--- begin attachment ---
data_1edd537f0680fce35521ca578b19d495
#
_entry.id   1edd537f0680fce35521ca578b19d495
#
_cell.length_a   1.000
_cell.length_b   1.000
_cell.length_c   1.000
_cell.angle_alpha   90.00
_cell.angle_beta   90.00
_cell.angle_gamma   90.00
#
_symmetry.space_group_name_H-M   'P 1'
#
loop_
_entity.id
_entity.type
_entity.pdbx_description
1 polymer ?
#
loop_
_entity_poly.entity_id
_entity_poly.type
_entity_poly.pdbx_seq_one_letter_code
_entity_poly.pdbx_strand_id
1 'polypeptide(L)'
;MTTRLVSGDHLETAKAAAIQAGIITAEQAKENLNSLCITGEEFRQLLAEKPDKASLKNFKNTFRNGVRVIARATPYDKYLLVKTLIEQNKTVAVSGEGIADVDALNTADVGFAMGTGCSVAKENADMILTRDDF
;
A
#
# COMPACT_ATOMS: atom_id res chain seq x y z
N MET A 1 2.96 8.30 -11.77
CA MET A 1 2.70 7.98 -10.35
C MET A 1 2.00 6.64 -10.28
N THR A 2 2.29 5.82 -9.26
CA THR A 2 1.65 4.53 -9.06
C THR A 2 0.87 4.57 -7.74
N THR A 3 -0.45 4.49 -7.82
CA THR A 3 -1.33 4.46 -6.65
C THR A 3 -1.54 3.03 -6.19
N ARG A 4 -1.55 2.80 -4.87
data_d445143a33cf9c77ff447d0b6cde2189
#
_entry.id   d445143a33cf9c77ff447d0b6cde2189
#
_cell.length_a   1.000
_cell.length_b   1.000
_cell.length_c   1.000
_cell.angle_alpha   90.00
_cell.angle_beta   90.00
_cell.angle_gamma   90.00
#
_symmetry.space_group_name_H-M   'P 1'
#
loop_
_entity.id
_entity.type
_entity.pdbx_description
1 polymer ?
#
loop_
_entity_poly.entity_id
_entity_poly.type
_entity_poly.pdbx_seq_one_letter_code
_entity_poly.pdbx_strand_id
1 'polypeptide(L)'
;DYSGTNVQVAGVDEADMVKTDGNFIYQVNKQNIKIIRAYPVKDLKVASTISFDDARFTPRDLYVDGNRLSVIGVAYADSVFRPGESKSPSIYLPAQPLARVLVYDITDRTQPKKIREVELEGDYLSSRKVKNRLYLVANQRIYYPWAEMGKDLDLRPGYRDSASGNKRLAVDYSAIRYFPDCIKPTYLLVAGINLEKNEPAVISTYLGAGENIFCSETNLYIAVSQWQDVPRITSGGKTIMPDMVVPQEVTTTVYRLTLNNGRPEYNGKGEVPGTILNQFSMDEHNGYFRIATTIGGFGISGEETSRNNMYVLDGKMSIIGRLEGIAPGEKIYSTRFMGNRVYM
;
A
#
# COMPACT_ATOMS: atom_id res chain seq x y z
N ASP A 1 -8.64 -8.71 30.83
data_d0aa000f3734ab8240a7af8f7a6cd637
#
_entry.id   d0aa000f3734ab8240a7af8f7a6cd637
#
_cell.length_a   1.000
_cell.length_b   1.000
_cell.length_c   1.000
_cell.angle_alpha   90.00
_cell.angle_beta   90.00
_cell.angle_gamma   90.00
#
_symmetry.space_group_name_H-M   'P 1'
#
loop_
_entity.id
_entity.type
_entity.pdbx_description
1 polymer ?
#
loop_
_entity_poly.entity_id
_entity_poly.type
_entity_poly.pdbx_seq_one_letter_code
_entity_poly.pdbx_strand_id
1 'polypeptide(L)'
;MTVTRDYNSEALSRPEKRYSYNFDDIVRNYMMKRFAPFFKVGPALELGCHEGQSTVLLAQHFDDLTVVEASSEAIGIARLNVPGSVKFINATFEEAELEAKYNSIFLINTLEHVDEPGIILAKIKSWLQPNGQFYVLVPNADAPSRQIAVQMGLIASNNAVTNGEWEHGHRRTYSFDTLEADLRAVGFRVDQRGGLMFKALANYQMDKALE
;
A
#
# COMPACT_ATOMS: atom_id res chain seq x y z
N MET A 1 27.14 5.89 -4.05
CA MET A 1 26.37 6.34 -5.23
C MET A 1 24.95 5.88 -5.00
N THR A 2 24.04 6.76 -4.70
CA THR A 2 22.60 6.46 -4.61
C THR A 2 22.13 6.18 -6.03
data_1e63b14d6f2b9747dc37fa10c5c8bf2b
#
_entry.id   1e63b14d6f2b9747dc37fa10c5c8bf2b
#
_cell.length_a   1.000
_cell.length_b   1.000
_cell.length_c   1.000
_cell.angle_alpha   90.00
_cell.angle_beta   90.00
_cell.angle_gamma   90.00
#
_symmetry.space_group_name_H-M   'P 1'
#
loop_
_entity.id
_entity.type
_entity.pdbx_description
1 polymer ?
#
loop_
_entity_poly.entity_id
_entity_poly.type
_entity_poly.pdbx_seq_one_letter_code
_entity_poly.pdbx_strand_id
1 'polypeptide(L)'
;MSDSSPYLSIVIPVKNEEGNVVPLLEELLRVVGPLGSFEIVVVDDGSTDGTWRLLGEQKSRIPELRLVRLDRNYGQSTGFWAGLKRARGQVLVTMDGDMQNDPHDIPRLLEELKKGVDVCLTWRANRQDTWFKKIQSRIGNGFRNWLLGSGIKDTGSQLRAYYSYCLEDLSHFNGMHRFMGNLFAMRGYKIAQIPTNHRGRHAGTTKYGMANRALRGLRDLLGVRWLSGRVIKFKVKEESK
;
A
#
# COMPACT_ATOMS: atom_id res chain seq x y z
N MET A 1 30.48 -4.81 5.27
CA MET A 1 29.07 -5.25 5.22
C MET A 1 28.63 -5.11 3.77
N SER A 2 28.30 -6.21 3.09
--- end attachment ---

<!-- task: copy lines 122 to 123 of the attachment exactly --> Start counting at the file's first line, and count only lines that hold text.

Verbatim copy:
_entity.id
_entity.type